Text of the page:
For fans of state-of-the-art filmmaking craft, Gone Girl is the movie of the moment. Directed by David Fincher with his usual precision and economy, the film turns a best-selling page-turner into a riveting 149-minute exercise in style and tension. Here's a round-up of what we know about production and post on the film, drawn from StudioDaily and other sources around the web.
Photos by Merrick Morton
Gone Girl was captured entirely in 6K with Red Dragon cameras, which recorded Redcode Raw footage to 256 GB Redmag SSDs. Cinematographer Jeff Cronenweth employed a set of Leica Summilux-C lenses provided by Otto Nemenz and worked with a lighting kit based on Kino Flos and tungsten globes. Dailies were reviewed in 4K on a 65-inch monitor via the Pix system. Source: HDVideoPro.com
When it comes to location, details count. After scouting around the film's Cape Girargeau, Missouri, location, Donald Graham Burt selected a house for Nick and Amy Dunne that would reveal facets of their characters and situation. "The house wan't too grand, yet it was large enough that two people could feel there was both closeness and at the same time a kind of separateness — the unspoken ‘don’t enter my space, I won’t enter yours.’ We wanted it to feel vacuous yet have layers. It evoked the feeling of a McMansion without being disturbingly vulgar. We liked that it had classical elements, so that some of the wood in the Carthage house echoes their more historical townhome in New York but in a skewed way. It’s as if the house yearns to be traditional … but the hardware and the light fixtures and the vinyl windows give it away.” Source: Studio press notes.
The shoot took around 110 days, and editor Kirk Baxter spent around 10 months in post, making the timeframe a little shorter than The Social Network. Notably, he was working for Fincher without regular co-editor Angus Wall this time around. What's Wall up to that he's too busy to hang with Baxter and Fincher? Word is he has been developing a project, Empire, to serve as his directorial debut.) Sources: Thompson on Hollywood; The Hollywood Reporter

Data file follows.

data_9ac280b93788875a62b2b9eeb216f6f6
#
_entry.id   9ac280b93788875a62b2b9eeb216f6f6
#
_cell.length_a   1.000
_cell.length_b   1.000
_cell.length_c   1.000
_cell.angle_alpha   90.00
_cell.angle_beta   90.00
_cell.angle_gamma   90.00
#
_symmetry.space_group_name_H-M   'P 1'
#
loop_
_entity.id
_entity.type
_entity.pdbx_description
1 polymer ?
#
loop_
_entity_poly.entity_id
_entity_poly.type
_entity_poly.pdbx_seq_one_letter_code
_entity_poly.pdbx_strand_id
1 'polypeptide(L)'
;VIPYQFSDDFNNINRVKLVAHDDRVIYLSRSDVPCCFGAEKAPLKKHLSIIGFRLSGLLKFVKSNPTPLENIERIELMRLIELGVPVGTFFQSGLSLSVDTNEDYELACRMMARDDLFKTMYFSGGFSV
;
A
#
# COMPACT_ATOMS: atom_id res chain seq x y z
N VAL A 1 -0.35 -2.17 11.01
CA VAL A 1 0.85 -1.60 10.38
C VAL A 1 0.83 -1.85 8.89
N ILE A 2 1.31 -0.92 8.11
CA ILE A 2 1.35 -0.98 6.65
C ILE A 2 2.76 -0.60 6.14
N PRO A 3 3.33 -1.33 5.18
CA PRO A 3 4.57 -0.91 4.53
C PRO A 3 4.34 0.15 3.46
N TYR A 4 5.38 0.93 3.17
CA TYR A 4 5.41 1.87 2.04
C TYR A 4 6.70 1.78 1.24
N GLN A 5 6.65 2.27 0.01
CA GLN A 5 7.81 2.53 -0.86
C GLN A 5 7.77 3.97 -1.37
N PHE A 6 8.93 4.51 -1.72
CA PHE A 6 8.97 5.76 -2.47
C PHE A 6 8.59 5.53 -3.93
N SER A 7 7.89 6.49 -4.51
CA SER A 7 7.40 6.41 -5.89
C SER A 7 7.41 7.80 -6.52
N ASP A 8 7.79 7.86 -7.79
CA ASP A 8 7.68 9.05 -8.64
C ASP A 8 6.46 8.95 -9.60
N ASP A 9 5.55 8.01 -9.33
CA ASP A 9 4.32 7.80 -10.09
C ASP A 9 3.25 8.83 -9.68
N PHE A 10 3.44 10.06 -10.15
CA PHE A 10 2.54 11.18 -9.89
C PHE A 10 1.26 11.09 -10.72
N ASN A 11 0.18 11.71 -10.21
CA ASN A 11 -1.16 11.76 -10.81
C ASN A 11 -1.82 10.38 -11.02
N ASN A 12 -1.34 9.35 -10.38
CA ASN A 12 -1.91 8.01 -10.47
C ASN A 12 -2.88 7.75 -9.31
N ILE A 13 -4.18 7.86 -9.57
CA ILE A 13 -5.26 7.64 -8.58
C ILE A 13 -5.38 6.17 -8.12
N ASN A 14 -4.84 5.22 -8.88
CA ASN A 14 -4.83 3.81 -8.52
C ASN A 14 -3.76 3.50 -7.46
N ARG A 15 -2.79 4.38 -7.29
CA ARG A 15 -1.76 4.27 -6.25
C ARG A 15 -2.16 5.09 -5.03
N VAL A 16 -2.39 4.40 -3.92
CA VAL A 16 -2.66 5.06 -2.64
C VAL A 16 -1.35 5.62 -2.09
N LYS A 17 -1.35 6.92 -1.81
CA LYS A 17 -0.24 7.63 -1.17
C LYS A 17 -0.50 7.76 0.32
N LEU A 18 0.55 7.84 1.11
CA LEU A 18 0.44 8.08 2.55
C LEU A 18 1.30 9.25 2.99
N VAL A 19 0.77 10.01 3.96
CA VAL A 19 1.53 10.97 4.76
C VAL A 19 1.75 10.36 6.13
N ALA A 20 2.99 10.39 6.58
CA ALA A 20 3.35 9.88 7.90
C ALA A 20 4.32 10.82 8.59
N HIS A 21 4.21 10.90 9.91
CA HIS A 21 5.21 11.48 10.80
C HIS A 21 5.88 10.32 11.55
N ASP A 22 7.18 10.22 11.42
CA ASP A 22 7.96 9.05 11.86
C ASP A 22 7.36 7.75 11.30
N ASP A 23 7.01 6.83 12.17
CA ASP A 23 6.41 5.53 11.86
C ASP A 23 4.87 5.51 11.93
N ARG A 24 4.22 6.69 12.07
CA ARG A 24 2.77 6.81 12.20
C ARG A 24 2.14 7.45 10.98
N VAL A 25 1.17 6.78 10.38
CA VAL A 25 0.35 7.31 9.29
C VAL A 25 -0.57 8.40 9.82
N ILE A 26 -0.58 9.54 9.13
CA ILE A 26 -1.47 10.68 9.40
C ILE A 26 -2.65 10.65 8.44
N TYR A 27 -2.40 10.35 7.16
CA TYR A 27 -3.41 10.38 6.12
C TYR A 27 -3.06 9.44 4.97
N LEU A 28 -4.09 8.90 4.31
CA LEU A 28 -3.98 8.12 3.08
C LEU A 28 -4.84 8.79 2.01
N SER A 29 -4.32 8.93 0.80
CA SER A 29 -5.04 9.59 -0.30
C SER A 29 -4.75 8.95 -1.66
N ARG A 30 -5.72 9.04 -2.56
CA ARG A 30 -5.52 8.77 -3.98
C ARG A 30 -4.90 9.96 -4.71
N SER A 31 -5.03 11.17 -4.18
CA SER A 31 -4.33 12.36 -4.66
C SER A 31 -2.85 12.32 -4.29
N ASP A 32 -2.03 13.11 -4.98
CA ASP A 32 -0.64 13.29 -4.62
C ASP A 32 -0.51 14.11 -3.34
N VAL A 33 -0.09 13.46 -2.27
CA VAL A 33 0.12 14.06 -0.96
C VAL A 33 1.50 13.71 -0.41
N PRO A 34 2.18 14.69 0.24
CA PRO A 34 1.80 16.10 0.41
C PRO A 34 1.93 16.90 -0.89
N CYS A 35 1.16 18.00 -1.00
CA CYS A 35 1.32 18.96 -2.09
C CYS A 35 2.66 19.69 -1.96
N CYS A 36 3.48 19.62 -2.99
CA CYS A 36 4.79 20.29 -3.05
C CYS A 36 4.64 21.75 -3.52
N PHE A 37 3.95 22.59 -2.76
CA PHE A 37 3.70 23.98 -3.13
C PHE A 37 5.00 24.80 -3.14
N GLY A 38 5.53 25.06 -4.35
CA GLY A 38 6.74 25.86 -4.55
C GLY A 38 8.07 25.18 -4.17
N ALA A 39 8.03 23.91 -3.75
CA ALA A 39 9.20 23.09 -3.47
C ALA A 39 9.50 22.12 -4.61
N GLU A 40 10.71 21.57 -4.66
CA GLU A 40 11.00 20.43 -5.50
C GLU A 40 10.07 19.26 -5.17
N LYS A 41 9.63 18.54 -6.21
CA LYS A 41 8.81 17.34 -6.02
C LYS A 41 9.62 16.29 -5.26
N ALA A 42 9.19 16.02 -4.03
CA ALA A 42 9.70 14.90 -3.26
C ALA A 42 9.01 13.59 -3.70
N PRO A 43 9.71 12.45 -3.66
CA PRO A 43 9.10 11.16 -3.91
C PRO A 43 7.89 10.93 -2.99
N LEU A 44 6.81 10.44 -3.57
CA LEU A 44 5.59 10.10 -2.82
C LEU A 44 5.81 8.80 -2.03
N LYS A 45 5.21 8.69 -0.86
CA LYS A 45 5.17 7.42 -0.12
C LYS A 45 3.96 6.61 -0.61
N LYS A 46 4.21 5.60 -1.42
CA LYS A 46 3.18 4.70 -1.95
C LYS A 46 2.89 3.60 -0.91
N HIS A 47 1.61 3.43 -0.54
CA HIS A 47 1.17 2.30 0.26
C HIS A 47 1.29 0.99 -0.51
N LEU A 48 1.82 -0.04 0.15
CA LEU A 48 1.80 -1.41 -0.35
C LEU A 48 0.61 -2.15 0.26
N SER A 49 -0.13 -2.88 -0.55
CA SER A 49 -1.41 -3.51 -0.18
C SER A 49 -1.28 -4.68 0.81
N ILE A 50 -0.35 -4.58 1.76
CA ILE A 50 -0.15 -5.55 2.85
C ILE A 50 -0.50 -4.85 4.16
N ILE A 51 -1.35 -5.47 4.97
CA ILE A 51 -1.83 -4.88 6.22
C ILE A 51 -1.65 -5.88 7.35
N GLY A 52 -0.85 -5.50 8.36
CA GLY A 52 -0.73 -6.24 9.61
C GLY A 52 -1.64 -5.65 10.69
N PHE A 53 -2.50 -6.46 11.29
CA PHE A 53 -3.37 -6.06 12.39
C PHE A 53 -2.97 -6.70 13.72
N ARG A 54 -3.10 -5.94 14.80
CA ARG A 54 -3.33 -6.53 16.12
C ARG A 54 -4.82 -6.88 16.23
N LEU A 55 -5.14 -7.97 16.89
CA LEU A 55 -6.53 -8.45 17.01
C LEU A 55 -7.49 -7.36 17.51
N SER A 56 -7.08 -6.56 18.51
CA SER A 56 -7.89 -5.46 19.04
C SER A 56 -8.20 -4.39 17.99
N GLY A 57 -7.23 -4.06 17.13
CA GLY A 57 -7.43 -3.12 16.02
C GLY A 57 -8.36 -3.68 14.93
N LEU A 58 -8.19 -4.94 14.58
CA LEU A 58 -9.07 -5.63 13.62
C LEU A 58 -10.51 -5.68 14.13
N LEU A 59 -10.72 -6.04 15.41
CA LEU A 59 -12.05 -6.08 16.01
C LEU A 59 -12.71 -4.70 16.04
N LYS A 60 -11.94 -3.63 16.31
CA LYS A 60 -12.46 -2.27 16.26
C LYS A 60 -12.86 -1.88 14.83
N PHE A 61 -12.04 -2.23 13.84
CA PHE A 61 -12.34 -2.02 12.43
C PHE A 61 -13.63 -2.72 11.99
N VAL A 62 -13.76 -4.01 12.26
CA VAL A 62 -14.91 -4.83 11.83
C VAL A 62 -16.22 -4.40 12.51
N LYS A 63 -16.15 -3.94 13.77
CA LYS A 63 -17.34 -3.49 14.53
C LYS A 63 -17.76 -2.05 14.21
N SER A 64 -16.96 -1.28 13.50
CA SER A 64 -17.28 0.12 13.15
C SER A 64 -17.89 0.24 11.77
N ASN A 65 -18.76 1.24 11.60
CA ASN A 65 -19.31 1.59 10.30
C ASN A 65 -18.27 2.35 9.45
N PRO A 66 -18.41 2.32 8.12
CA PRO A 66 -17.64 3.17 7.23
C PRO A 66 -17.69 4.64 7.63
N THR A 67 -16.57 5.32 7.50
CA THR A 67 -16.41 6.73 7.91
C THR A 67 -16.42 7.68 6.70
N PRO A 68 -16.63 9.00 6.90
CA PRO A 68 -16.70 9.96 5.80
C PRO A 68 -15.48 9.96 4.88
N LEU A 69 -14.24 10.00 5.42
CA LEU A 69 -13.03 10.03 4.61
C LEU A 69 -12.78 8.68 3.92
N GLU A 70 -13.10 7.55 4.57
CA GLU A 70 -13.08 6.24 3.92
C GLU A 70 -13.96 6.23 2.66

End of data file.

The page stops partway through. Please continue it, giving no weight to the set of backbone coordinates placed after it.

Premiere Pro was selected as a way to give the project independence and save it money. Adobe seized on this aspect of the workflow, producing the following infomercial, which puts post houses and VFX notice that Fincher and Co. are bringing work in-house that used to get farmed out to third-party vendors.
The post workflow, centered around Premiere as well as After Effects, was powered by an array of high-powered hardware from HP, Intel, Nvidia, and more. A new Nvidia Quadro K5200-accelerated Redline implementation from Red Digital Cinema was used for debayering. Source: StudioDaily; Nvidia Case Study
The "hero VFX workstation" for the project was HP's Z820, running Adobe After Effects CC and Premiere Pro CC with graphics acceleration via Nvidia's latest K5200 video hardware. That system output 4K over Thunderbolt 2 for VFX playback and review via a AJA's Io 4K device with no tearing or artifacts. VFX for Gone Girl included mostly performance retiming and recombination, split-screen comps, and optical effects. Source: AJA press release
Gone Girl is said to be the first studio feature edited from SSD-based shared storage. Provided by Open Drives, the system was required to take advantage of Premiere Pro's CUDA-accelerated performance–a single stream of 6K DPX footage requires 1.8 GB/sec of throughput, compared to a mere 800 MB/sec for 4K. Workstations were connected to the SSD array via Solarflare 10GbE adapters. Open Drives co-founder and CTO Jeff Brue gave an info-packed presentation on 6K workflow in a presentation at Nvidia's booth at SIGGRAPH, and you can scroll down to watch the whole thing. Here are the highlights, in case you don't have 10 minutes to spare.
|Storage System Specifications|
Open Drives Velocity 36 TB SSD
60 TB hard drive
Custom Premiere-accelerating caching volumes
Six 10 GbE Solarflare ports
Open Drives Aurora 320 TB
1 TB SSD cache
Six 10 GbE Solarflare ports
- Offline editorial took place at 2304×1152, allowing a 1920×800 center extraction that would correspond to an eventual 5K extraction (5120×2133) from the 6K frame (6144×3072). That allowed shots to be stabilized and reframed at will, with Premiere Pro repositioning the frame in real time. Because Premiere can export via Nvidia hardware at up to five times faster than real time, with eight editors on the show, some of them working in multicam, the offline editorial system was being taxed with throughput as high as 3.5 GB/sec.
- Third-party video hardware was eliminated from the offline workflow, mainly for the sake of simplicity. Having a third monitor output on Nvidia's K5000 hardware helped make that possible.
- Multiple FusionIO drives were employed to handle the data required for live flowthrough from After Effects to Premiere–1.8 GB/sec for playback. At one point, more than 80 percent of the clips on Gone Girl's Premiere Pro timeline were After Effects compositions.
Source: Open Drives CTO Jeff Brue/Nvidia
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